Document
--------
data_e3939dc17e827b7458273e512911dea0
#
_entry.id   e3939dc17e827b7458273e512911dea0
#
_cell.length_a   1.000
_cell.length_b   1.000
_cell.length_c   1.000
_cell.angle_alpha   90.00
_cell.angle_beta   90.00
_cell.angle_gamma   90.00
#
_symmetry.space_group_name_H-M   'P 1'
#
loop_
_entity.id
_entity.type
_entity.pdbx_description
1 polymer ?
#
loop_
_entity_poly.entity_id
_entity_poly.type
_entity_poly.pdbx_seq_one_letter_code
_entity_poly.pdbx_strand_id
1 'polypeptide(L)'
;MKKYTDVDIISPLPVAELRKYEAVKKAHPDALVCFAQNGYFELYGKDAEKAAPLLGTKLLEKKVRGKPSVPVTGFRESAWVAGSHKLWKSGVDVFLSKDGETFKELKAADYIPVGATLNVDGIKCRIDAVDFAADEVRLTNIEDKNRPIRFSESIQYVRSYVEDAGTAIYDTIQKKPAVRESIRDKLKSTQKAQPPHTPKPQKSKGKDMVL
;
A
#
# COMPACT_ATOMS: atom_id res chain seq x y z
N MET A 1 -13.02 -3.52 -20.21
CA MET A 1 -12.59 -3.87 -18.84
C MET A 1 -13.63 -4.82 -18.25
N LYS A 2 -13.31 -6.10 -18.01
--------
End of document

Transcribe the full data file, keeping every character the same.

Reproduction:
data_e3939dc17e827b7458273e512911dea0
#
_entry.id   e3939dc17e827b7458273e512911dea0
#
_cell.length_a   1.000
_cell.length_b   1.000
_cell.length_c   1.000
_cell.angle_alpha   90.00
_cell.angle_beta   90.00
_cell.angle_gamma   90.00
#
_symmetry.space_group_name_H-M   'P 1'
#
loop_
_entity.id
_entity.type
_entity.pdbx_description
1 polymer ?
#
loop_
_entity_poly.entity_id
_entity_poly.type
_entity_poly.pdbx_seq_one_letter_code
_entity_poly.pdbx_strand_id
1 'polypeptide(L)'
;MKKYTDVDIISPLPVAELRKYEAVKKAHPDALVCFAQNGYFELYGKDAEKAAPLLGTKLLEKKVRGKPSVPVTGFRESAWVAGSHKLWKSGVDVFLSKDGETFKELKAADYIPVGATLNVDGIKCRIDAVDFAADEVRLTNIEDKNRPIRFSESIQYVRSYVEDAGTAIYDTIQKKPAVRESIRDKLKSTQKAQPPHTPKPQKSKGKDMVL
;
A
#
# COMPACT_ATOMS: atom_id res chain seq x y z
N MET A 1 -13.02 -3.52 -20.21
CA MET A 1 -12.59 -3.87 -18.84
C MET A 1 -13.63 -4.82 -18.25
N LYS A 2 -13.31 -6.10 -18.01